Australia Pledges Millions in Climate, Security Aid for Pacific

Australia Pledges Millions in Climate, Security Aid for Pacific
Last updated Oct 21, 2022
Image credit: D/AFP/Getty Images [via The Guardian]


  • At the Pacific Way Conference in French Polynesia on Friday, Foreign Minister Penny Wong announced that Australia would send AUS$900M ($565M) to the Pacific region. The payment will be part of a planned increase of AUS$1.4B (about $878.3M) to the country's overseas development assistance budget over the next four years.
  • Reports suggest that the funds will help Pacific nation islands deal with issues related to the climate crisis, reduce pressure on stretched government budgets, and aid aviation links in the territory.
  • Wong said the funding commitments were a "major step toward the goal of making Australia stronger and more influential in the world," adding, "our assistance will help our regional partners become more economically resilient, develop critical infrastructure and provide their own security."
  • The move is widely considered an attempt to counter China's growing influence in the Pacific region, particularly after the Solomon Islands signed a security agreement with Beijing earlier this year.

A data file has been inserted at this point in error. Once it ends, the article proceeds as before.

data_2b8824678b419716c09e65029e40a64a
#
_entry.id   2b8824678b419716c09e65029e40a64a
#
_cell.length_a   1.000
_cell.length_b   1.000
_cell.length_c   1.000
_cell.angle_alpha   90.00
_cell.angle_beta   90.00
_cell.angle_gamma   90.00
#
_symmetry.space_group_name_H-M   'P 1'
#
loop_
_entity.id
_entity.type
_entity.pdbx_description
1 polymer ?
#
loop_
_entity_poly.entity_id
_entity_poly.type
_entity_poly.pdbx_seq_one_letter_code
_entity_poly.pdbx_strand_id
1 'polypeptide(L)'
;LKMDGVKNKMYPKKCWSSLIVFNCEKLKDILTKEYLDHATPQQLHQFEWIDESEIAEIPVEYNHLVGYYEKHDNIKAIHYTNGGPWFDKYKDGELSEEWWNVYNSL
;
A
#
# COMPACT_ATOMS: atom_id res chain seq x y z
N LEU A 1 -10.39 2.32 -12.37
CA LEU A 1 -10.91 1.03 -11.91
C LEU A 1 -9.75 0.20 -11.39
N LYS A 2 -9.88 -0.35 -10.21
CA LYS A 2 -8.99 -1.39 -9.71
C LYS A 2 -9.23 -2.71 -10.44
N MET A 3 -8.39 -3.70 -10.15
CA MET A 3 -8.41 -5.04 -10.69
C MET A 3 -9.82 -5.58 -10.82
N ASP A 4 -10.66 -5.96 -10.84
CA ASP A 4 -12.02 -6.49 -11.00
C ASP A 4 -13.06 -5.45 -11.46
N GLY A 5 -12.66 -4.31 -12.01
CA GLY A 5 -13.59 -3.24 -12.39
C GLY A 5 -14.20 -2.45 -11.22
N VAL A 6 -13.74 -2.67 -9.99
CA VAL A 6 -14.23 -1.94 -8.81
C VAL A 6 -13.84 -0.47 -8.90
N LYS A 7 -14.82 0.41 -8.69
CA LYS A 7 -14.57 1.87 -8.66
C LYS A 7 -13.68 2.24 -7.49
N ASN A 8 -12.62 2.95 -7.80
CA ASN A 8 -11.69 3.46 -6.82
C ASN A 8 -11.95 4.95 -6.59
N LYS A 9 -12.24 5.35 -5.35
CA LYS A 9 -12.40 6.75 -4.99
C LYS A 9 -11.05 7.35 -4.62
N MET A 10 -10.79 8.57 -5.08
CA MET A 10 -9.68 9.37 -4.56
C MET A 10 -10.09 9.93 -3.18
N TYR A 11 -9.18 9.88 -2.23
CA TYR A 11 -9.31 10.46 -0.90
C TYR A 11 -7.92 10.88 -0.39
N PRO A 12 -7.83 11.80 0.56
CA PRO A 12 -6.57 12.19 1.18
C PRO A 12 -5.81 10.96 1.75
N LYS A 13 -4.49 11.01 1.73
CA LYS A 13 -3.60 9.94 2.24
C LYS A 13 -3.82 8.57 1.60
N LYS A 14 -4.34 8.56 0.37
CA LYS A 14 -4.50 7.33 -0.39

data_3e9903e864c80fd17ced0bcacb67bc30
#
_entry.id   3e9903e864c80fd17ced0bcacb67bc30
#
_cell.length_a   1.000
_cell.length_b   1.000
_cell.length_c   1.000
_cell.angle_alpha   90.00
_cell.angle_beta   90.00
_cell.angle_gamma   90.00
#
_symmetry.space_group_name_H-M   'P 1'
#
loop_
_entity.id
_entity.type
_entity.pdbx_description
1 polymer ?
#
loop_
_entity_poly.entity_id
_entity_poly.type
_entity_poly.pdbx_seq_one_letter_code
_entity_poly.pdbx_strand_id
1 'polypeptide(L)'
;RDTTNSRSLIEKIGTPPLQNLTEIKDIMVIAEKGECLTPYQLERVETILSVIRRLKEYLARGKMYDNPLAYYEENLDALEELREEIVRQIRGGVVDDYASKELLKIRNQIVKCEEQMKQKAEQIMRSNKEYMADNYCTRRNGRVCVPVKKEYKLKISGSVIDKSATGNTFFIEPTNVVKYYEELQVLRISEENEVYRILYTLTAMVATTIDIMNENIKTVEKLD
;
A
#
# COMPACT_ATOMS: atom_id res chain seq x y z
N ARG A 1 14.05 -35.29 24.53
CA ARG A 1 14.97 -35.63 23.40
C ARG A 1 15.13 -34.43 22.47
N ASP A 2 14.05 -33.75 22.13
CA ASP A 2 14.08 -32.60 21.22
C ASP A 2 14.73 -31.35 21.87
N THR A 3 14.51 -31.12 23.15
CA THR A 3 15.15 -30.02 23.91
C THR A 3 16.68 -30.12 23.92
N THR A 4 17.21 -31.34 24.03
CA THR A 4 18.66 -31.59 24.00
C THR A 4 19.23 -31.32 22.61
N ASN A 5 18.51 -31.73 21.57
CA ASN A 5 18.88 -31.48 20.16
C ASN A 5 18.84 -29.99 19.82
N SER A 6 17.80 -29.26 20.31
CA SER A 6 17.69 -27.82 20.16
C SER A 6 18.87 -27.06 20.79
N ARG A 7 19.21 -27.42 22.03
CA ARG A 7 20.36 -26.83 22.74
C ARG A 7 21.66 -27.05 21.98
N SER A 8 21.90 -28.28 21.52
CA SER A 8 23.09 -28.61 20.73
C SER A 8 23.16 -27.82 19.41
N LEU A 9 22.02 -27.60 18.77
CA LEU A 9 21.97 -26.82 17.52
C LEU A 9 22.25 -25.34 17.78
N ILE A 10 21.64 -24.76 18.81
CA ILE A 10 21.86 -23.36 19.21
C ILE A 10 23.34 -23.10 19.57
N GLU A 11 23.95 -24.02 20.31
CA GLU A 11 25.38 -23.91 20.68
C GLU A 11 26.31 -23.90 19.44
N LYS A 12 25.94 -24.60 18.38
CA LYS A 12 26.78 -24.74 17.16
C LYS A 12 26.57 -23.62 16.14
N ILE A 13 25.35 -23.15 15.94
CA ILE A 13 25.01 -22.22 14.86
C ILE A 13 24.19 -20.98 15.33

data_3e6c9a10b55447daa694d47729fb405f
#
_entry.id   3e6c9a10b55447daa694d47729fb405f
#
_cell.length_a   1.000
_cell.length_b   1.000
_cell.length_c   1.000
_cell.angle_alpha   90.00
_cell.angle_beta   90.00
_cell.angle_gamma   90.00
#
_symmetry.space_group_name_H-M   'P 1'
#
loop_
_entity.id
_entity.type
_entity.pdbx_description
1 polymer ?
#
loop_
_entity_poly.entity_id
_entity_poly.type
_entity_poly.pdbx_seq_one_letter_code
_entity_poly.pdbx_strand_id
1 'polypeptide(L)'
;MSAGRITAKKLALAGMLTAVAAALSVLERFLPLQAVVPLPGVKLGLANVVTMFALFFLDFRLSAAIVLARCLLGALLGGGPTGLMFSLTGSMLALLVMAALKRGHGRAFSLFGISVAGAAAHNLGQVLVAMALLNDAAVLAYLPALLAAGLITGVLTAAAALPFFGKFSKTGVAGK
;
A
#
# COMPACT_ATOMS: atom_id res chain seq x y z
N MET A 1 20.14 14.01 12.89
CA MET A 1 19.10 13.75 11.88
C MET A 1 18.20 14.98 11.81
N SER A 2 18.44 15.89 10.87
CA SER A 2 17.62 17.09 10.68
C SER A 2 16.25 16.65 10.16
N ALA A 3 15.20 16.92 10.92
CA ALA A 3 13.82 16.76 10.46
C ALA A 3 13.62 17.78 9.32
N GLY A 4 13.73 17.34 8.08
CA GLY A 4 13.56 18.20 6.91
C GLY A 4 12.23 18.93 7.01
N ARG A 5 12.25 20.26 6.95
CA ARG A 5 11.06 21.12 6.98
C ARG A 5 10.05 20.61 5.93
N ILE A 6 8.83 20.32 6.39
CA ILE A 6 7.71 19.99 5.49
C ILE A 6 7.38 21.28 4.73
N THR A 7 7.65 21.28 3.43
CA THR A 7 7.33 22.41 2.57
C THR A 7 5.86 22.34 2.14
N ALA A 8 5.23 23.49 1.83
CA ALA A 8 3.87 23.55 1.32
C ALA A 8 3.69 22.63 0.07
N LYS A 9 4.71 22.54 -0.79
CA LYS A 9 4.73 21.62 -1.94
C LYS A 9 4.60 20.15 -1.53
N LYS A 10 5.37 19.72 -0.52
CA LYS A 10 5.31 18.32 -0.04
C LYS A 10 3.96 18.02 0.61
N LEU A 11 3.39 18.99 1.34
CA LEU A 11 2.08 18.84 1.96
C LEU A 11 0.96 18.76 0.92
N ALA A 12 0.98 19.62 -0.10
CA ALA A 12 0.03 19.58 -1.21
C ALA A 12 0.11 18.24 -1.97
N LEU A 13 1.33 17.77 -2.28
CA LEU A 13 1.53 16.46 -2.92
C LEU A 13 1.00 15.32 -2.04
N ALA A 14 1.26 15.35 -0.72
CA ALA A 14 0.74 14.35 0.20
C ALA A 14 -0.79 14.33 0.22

• The deal gives Chinese security personnel access to the Solomon Islands — an arrangement that some Australian officials are concerned could give China a military foothold in the territory. Beijing, however, has said it isn't pursuing an army base in Honiara.
  • To show Australia's investment in its Pacific neighbors, Wong has visited over 10 Pacific nations since the Labor government was formed in May. Australia has also recently signed fresh security pacts with Fiji and East Timor.


Pro-establishment narrative

China's recent call for a reset in frosty relations between the nations indicates a softening attitude — evidently, China realizes it's risking its international reputation and economic strength by pursuing such a hostile approach in the Pacific region. However, until China's emerging strategy becomes more apparent, greater cooperation between US allies such as Australia, with countries like Fiji and the Solomon Islands, is necessary to maintain territorial independence.

Establishment-critical narrative

Australian alliances with neighboring countries — formed in opposition to China — are the result of coordinated efforts by the US to turn foreign nations into their own military stepping stones. Such agreements ensure that deployments in strategically sensitive areas would only bring counterattacks on a foreign frontline while the US can sit idly across the Pacific to reap the rewards of their efforts.

Establishment split



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